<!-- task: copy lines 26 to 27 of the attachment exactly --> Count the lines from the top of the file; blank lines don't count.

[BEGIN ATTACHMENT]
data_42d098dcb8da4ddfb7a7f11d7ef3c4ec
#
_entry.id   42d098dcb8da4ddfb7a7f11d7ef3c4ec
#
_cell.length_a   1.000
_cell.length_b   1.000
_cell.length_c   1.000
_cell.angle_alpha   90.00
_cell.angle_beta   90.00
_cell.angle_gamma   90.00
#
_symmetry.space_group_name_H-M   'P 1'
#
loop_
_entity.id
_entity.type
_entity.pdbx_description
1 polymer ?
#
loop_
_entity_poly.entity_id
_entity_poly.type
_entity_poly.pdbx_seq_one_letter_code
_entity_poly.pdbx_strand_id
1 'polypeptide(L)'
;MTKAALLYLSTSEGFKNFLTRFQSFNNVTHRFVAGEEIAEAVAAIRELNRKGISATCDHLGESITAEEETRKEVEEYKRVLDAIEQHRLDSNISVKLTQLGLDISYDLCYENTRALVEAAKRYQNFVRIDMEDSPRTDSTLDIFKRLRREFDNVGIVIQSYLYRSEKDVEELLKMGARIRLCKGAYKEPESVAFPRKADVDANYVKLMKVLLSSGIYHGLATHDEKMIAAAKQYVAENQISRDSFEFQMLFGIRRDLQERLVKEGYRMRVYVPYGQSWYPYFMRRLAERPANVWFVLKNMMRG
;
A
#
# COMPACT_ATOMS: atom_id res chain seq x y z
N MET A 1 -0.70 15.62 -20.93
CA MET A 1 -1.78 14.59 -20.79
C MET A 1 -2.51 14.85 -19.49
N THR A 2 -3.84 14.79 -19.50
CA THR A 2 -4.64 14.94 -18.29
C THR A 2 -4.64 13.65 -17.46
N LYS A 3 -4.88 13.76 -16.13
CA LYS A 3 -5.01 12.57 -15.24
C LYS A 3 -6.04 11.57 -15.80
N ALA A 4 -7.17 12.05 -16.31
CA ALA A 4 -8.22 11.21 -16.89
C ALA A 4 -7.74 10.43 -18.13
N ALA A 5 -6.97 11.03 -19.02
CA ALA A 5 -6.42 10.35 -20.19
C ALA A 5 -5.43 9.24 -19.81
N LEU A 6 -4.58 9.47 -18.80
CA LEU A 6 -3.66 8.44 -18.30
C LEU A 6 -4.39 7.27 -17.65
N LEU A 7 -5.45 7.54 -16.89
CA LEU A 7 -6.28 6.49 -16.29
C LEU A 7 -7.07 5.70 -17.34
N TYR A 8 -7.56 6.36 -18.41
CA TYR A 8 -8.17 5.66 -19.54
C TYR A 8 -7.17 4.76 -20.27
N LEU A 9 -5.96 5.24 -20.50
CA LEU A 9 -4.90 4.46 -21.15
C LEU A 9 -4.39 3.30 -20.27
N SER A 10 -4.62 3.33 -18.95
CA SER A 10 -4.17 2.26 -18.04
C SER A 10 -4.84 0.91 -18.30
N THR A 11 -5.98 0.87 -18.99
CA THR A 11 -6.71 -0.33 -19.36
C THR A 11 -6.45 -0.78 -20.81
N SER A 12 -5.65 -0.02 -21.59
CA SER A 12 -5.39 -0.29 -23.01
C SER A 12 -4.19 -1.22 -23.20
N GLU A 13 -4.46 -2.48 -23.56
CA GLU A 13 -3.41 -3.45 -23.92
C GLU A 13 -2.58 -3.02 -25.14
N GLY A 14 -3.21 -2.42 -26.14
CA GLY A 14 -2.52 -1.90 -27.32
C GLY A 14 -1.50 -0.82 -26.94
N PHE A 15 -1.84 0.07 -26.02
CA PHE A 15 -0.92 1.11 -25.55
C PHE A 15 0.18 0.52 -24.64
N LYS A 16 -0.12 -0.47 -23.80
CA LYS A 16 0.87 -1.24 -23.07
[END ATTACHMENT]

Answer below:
;MTKAALLYLSTSEGFKNFLTRFQSFNNVTHRFVAGEEIAEAVAAIRELNRKGISATCDHLGESITAEEETRKEVEEYKRVLDAIEQHRLDSNISVKLTQLGLDISYDLCYENTRALVEAAKRYQNFVRIDMEDSPRTDSTLDIFKRLRREFDNVGIVIQSYLYRSEKDVEELLKMGARIRLCKGAYKEPESVAFPRKADVDANYVKLMKVLLSSGIYHGLATHDEKMIAAAKQYVAENQISRDSFEFQMLFGIRRDLQERLVKEGYRMRVYVPYGQSWYPYFMRRLAERPANVWFVLKNMMRG
;